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Nelly Dean: A Return to Wuthering Heights

3.88  ·  Rating details ·  752 ratings  ·  173 reviews
Young Nelly Dean has been Hindley’s closest companion for as long as she can remember, living freely at the great house, Wuthering Heights. But when the benevolence of the master brings a wild child into the house, Nelly learns she must follow in her mother’s footsteps, be called "servant" and give herself over completely to the demands of the Earnshaw family.

But Nelly is
Hardcover, 474 pages
Published February 8th 2016 by Pegasus Books (first published August 13th 2015)
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Average rating 3.88  · 
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 ·  752 ratings  ·  173 reviews

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Sep 06, 2015 rated it it was amazing  ·  review of another edition
Over the years, there have been many re-imaginings, sequels or prequels, based on classic novels and some are more successful than others. I loved Longbourn by Jo Baker, which looked at “Pride and Prejudice” from the point of view of a servant in the Bennet’s house and, likewise, this novel takes “Wuthering Heights” and re-tells the story from the pen of Nelly Dean. The book begins with Nelly Dean opening a letter to Mr Lockwood, in which she gradually uncovers the history of her life and of the ...more
Katie Lumsden
Feb 21, 2018 rated it it was amazing
Shelves: 5-stars
Maybe 4.5. A really brilliant and thoroughly enjoyable read. It retells Wuthering Heights, starting from one central premise, which Emily Bronte certainly implies in the book: that Nelly Dean feels towards Hindley nearly as Heathcliff feels towards Cathy. One of the best retellings I have read. Case clearly knows and loves Wuthering Heights, and her interpretations of his gaps and hints are just fascinating.
MaryannC. Book Freak
I decided I needed to add more to this review than I originally did because I thought it deserved more than a quick comment. I will still say that yes, I Loved it! This was a back story to the Classic, Wuthering Heights based on servant Nelly Dean's life. I rooted for Nelly because she was a loyal, long-suffering servant who put her dreams and disappointments aside to serve the mostly selfish Earnshaw family and usually got nothing in return. Despite her hardships and let downs she always prevai ...more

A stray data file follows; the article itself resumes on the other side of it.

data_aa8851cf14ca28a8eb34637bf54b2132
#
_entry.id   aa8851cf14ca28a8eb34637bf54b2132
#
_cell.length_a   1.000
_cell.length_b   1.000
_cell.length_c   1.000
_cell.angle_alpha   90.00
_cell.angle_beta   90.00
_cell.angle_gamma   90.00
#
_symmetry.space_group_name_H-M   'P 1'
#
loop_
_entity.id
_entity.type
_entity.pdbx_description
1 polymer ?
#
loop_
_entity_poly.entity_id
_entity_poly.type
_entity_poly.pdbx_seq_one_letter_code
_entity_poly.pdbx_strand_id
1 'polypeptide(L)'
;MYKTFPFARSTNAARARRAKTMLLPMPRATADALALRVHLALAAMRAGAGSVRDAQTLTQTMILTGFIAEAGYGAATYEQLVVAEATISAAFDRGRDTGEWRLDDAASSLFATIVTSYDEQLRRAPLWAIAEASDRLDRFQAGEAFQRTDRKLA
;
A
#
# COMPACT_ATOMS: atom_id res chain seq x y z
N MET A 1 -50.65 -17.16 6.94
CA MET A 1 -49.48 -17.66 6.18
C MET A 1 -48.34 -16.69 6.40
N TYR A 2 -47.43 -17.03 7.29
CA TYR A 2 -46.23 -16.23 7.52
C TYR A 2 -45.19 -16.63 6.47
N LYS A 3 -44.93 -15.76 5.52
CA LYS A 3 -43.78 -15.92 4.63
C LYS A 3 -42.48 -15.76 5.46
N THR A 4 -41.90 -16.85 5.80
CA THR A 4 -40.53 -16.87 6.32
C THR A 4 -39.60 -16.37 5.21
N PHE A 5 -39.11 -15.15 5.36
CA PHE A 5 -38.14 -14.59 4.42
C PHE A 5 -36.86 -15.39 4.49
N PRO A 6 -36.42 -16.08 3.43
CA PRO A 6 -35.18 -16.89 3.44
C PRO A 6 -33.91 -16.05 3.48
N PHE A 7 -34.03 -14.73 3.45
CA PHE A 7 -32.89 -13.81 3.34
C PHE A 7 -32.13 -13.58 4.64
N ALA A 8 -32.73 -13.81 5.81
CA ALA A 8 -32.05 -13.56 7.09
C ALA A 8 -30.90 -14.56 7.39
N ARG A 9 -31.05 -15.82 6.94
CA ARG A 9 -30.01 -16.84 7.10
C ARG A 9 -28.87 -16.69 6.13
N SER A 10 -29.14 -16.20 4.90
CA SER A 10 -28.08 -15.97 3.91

Girl with her Head in a Book
I promised myself that I wouldn’t let this one suck me in, but when I spotted a copy in the library as I was dashing in to renew my books, I found myself drawn like a moth to a flame – or more correctly, like a literary masochist to a book about which she has low expectations. And believe me, my expectations were low. Since the publication of Longbourn, it seems as though every fictional servant from literature is being hauled out from below stairs and forced to sing their song. While Jo Baker m ...more
Emily May
Nov 18, 2015 rated it it was ok
Just... quite dull.

Critics are saying this is a realistic addition to the Bronte tale because of Case's style - slow, detailed, old-fashioned - and I quite agree. And yet, I don't think it actually adds much at all. The author has broadened the story to contain even more details, especially about Hindley and Nelly, but it feels unneeded and unexciting. It doesn't go to all the new places I'd hoped for.
Sally Boocock
May 08, 2015 rated it it was amazing  ·  review of another edition
Cant rate this book high enough. As Wuthering Heights is my all time favourite book it had a lot to live up too but it passed with flying colours. Beautifully written and heart rending . This is how I will think of Nelly Dean on rereading Wuthering Heights.It places a new perspective on all the characters and makes you understand the way they behaved.Wonderful. Any one who loves Wuthering Heights should definitely read this book.
Iza Brekilien
3.5 - rounded down to 3 for Goodreads...

The author's knowledge of Wuthering heights is undeniable. Her love for this novel is undeniable. How she weaves Nelly's story through the gaps of the original story is really well done and believable. The story is enjoyable. There are some parts where my heart went out to Nelly.


The breast feeding part left me perplex. Yes, I know, magic, even placebo magic in a story where everything started with a ghost on the land, it makes sense. I couldn't buy it.
Aug 09, 2016 marked it as unfinished
I read the first 6 chapters, but wasn't finding it interesting. I don't feel it would stand alone successfully as a novel, and is only of interest to me because of its connections with Wuthering Heights.

The only prequel/sequel by a different author from the main book, that I have found successful is Wide Sargasso Sea.
Mar 13, 2016 rated it it was ok  ·  review of another edition